by Jen Smidt at The Resurgence blog
If we are faithless, he remains faithful – for he cannot deny himself. – 2 Timothy 2:13
We love to make everything about us. The promises in the Bible that offer us love and grace and forgiveness are our favorites. Recently, just for fun, I went through Psalm 18 and circled every occurrence of I, me, my and mine. 24 in the first six verses alone!. My God, my rock, my salvation…They make us feel special. Graciously, God rocks our “me-centric” worlds with a bigger perspective.
It is one thing to say and believe that God is faithful to us – He most certainly is. It is a grander, more glorious reality to say that God is faithful to Himself…and thus, to us.
Our Faithfulness Is Fickle
I have just endured a dry season in my walk where intimate time with God was negligible. Being a feelings-oriented woman, I spent some time questioning Christ’s closeness. I knew He was near but I felt distance. When my focus is on my faithfulness (or lack thereof), I begin to believe that God must be far off – that I somehow shook him off in my wanderings.
He is faithful to the promise he made to us when he sent Jesus to the cross…I will never leave you or forsake you.
Embracing God’s faithfulness to himself frees us from the devastating effects of thinking we have anything to do with the way he sees us. God sees his children through the atoning blood of his Son, covering us for every act of treason and rebellion we have committed. He isn’t faithful to us because of anything we have done well or poorly. He wouldn’t be faithful to us if he was looking for us to uphold our end of the bargain.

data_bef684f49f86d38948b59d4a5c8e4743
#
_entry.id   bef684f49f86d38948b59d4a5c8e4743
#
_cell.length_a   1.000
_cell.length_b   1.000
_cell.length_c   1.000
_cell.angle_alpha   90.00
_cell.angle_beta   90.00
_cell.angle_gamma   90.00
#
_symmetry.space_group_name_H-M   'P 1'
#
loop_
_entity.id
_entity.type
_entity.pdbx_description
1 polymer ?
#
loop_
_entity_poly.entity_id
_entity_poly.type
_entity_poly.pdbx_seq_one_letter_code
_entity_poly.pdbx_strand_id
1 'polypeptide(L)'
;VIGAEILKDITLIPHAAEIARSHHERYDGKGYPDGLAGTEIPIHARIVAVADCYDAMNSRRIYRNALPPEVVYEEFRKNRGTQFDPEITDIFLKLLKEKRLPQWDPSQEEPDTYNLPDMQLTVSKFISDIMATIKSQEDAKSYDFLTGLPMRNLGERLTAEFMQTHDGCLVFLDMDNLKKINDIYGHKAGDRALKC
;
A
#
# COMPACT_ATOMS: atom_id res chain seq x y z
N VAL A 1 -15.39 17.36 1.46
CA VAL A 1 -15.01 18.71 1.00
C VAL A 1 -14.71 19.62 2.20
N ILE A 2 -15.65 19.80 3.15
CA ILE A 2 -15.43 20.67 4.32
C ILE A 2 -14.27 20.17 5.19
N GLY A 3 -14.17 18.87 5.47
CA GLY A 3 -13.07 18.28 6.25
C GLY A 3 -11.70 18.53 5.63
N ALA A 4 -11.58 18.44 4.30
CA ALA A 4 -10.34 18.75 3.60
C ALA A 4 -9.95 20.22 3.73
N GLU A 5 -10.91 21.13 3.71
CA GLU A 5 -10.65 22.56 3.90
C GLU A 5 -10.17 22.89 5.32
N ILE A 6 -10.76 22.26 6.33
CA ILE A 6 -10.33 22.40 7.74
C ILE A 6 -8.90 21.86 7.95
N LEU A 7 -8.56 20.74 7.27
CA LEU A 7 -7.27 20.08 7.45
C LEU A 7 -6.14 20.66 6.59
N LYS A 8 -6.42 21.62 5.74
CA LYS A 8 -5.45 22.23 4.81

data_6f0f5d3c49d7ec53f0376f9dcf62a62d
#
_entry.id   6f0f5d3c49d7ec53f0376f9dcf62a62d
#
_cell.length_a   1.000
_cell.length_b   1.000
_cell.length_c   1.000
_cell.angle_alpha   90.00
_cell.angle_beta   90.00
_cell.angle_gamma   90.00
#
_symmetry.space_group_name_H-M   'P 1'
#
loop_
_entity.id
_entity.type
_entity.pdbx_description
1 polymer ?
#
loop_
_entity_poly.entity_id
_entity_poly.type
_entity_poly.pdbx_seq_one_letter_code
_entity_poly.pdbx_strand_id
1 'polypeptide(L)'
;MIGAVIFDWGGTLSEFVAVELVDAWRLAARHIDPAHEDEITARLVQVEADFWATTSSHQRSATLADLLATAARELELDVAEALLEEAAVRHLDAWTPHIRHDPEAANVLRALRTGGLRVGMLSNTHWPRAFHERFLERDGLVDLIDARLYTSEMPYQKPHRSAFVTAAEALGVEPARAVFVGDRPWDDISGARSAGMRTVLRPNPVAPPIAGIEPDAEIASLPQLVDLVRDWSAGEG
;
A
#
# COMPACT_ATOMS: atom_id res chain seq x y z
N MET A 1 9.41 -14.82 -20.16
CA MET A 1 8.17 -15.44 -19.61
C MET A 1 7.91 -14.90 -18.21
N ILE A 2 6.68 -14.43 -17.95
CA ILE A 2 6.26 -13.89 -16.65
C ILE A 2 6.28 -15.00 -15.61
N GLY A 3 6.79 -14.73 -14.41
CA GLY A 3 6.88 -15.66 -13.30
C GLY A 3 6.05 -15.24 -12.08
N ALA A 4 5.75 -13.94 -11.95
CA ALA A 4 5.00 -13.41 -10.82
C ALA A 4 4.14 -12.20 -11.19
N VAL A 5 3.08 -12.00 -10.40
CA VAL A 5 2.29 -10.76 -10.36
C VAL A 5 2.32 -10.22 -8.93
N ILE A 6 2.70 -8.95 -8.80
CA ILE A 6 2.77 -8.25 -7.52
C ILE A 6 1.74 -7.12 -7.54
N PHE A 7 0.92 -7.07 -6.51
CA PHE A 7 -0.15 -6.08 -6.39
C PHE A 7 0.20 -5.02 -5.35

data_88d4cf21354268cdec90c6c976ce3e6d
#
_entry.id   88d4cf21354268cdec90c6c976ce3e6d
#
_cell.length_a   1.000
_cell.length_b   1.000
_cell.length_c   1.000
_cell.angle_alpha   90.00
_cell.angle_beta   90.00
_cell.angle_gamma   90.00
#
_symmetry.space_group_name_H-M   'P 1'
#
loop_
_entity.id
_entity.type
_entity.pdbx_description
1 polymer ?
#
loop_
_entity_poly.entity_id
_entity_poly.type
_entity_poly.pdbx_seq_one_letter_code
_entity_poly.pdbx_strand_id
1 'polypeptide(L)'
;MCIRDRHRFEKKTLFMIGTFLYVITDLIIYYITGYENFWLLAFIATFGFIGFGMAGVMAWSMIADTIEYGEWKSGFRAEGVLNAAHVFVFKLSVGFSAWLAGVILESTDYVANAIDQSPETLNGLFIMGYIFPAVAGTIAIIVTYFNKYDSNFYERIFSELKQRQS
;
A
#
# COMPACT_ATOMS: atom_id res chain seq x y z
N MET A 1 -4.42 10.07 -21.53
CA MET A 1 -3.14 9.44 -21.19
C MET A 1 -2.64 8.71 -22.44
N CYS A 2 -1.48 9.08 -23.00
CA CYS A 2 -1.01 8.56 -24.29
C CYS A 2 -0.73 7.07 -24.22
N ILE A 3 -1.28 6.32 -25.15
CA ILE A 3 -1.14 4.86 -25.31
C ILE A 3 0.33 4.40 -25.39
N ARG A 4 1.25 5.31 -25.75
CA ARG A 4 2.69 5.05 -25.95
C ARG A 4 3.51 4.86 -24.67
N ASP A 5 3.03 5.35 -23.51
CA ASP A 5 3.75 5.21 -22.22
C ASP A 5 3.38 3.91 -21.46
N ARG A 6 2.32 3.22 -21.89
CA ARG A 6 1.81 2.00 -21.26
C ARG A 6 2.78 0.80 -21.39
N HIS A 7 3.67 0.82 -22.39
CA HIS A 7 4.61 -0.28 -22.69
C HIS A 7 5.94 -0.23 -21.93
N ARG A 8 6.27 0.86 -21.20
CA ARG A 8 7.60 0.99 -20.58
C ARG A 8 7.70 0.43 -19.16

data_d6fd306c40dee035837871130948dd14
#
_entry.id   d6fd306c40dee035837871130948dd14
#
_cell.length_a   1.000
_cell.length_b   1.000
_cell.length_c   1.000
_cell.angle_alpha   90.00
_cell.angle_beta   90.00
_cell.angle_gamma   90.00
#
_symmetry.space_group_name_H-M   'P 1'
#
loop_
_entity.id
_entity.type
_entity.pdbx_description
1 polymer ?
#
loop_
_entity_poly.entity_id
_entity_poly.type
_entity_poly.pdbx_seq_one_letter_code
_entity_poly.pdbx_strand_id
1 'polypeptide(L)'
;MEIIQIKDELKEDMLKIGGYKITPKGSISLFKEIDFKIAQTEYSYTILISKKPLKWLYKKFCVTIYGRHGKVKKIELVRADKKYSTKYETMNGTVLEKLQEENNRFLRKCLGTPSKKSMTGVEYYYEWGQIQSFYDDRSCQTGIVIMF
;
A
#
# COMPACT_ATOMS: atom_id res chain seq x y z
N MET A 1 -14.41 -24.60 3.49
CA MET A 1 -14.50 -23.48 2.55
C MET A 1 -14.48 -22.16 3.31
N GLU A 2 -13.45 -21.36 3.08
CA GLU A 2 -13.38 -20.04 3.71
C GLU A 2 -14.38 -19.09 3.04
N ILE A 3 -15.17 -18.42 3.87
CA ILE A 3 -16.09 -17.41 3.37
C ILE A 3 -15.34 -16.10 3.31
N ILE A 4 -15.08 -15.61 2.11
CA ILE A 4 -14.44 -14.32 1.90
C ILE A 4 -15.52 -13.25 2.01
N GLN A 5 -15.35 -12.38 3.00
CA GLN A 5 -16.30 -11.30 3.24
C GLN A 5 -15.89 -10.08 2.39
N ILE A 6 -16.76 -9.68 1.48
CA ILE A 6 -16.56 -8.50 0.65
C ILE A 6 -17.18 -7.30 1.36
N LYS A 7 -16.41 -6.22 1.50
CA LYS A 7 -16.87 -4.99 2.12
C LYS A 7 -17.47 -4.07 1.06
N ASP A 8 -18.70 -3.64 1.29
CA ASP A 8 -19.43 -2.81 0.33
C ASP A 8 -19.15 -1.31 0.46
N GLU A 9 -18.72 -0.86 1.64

He is faithful to the promise he made to us when he sent Jesus to the cross…I will never leave you or forsake you. He says to each of His children, “You are in me because of my Son’s sacrifice, sealed by my Spirit. I cannot deny myself and I will not determine my faithfulness on any merit of yours. You cannot make yourself worthy of my faithfulness to you. I choose to give it freely.”
We are not as big or powerful as we might choose to believe. God is faithful to himself because he took up residence in us when he rescued us. In keeping with his character as the covenant-keeping God, he does not deny us even when we deny him.
We are relieved of the burden of grading ourselves on our performance.
But, we are also being redeemed – transformed from the heart out, to be men and women of God. We may be thoroughly unfaithful but God in us is faithful to himself. We are drawn to increasing faithfulness because we are banking on his faithfulness. He will work out his promises in and through us, despite our best efforts and in spite of our worst.
What joyous, glorious freedom and peace come from this truth: God is faithful to himself. We are relieved of the burden of gra